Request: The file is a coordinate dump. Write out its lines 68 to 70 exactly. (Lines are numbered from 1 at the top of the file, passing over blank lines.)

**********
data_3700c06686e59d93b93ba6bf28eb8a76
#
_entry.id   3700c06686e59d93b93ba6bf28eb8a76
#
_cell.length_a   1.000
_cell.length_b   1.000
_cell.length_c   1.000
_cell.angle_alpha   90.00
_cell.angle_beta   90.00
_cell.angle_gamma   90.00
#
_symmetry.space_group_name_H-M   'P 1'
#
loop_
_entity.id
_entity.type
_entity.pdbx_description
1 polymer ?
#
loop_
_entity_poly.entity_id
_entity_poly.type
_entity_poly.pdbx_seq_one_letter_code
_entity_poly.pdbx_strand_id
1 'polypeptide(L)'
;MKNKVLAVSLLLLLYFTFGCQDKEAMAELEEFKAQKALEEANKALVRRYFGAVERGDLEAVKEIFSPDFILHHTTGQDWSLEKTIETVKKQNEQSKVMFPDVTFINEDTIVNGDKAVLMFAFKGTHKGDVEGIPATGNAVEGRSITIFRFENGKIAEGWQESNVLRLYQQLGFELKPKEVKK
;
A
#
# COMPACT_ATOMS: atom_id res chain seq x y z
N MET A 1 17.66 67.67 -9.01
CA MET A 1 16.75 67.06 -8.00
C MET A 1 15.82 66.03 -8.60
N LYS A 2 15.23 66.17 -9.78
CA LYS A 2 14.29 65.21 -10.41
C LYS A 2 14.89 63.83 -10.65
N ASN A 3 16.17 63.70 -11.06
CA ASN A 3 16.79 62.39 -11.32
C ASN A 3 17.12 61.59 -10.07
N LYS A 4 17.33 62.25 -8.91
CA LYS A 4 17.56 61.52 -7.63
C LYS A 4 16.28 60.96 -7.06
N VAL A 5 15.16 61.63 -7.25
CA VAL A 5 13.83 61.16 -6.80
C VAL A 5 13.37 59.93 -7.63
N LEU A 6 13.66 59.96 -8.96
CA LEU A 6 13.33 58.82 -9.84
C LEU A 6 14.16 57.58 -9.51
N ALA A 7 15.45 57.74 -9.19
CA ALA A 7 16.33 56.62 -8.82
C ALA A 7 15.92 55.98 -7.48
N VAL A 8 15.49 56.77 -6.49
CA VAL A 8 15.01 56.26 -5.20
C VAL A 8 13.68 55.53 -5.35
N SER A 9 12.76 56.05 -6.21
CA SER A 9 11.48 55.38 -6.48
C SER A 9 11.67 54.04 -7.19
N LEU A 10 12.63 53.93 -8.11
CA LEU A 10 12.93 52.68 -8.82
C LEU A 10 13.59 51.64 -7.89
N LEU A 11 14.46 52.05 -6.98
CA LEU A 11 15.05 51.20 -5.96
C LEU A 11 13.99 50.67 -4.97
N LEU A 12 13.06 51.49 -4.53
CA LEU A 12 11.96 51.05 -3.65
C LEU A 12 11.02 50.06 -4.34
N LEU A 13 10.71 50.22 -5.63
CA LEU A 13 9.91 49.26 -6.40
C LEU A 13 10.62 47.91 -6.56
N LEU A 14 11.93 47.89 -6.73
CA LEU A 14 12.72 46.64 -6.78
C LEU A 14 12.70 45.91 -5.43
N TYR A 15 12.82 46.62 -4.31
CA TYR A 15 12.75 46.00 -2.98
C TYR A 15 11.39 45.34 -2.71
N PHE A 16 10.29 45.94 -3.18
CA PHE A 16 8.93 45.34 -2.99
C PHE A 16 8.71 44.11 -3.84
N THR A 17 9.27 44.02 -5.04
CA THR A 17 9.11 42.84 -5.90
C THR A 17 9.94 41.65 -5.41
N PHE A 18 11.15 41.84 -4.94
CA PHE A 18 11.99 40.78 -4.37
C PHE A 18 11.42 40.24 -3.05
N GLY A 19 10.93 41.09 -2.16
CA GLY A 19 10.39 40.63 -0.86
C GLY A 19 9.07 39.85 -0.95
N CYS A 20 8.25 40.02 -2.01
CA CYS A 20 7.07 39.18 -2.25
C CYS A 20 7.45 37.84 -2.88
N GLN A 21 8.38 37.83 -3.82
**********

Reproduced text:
CA LEU A 13 9.91 49.26 -6.40
C LEU A 13 10.62 47.91 -6.56
N LEU A 14 11.93 47.89 -6.73